affecting attendance

sunday, august 1, 2021

The eighteenth Sunday of Ordinary Time

Most priests will tell you that Sunday Mass attendance has not returned to the level it was before the Covid-19 pandemic. Various reasons have been suggested to explain why that is the case.

 

They include an ongoing fear of contracting Covid-19; a concern about new variants of the virus; not knowing who is vaccinated and who is not; deciding it is more convenient to watch Mass at home and make a “spiritual communion:” a lack of understanding of the value of participating in Mass; a decline in the sense of the Sunday obligation; and a judgment that one’s life has not been negatively impacted by not attending Mass.

 

Those reasons may help to explain why Mass attendance has not returned to what it was. There may be an additional reason, one that was present even before Covid-19 appeared on the scene.

 

It is a reason that Saint Paul references in Sunday’s second reading (Ephesians 4:17, 20-24). In that passage, Paul warned the Christian converts at Ephesus to “no longer live as the Gentiles do.” As people who had “learned Christ,” they should not act like the Gentiles who had not accepted Jesus as their Savior and who had rejected the message of the Gospel.

 

He told them, “You should put away the old self of your former way of life … and put on the new self, created in God’s ways in righteousness and holiness of truth.”

 

Paul knew that embracing Christ and the Christian way of life was not a one-time event. It was something that had to be done each day because the Christians at Ephesus were living in a culture whose values were corrupted by sin. If they were not careful, that culture would negatively affect them. It would draw them back into living as they did before they encountered Christ.

 

Today our culture seems to be as opposed to Christianity as the one that confronted the Ephesians. Our society has gone from embracing faith in God to pushing religion out of the public square and seeking to put it under “house arrest.”

 

There are no longer commonly accepted codes of moral behavior based on God’s law; what is judged good depends on each individual or on the consensus found in the media.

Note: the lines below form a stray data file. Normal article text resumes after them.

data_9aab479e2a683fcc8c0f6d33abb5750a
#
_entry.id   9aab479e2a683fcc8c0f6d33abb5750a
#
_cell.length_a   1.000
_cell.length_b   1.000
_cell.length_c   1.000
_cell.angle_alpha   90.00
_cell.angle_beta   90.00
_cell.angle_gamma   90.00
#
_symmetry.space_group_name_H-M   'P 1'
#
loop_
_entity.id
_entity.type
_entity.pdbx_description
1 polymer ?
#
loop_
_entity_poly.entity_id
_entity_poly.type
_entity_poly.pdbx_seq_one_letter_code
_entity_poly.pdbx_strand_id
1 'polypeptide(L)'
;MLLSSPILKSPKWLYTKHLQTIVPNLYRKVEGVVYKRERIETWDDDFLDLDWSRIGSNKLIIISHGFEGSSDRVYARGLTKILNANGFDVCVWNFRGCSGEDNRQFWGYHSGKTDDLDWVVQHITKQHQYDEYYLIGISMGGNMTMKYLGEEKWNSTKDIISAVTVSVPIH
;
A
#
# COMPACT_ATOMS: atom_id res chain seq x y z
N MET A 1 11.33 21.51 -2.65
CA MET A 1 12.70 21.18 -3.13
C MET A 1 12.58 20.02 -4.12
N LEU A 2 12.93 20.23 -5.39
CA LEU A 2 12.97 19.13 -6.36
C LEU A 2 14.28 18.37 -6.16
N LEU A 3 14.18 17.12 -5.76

Our society has moved from being uncomfortable with abortion to professing it to be a human right. Greed, ambition, lust, abuse, pornography, addiction, self-centeredness, and a failure to recognize the value of every person as a unique creation of God have numbed the consciences of many people.

 

This anti-Gospel culture has affected all persons, including Catholics. That influence became even more pronounced during the current pandemic. With churches closed, Catholics were not able to gather with their fellow believers to be renewed and strengthened in their faith. They were like people who stopped going to the gym, their faith weakened.

 

Spending more time at home also meant more time spent streaming entertainment, surfing the internet, and being engrossed in social media. It meant more time being influenced by a largely non-Christian culture, often hostile to the Church.

 

To counteract this, we need, as Jesus tells us in Sunday’s Gospel (John 6:24-35), to do “the work of God.” That work, he explains, is “to believe in the one he sent.”

 

Believing in Jesus is not primarily accepting certain doctrines, but rather trying to see life as he did. It means gathering with our fellow Catholics to share the bread of life and the truth of the Gospel. That requires an ongoing effort, especially in a society that is constantly pulling us in other directions, and pulling many of our fellow Catholics away from Sunday Mass.

 

Saint Paul reminds us that each day we have to “put on the new self, created in God’s way of righteousness.” Unless we do that, we may find ourselves numbered among the “no-shows” at Sunday Mass.

 

© 2021 Rev. Thomas B. Iwanowski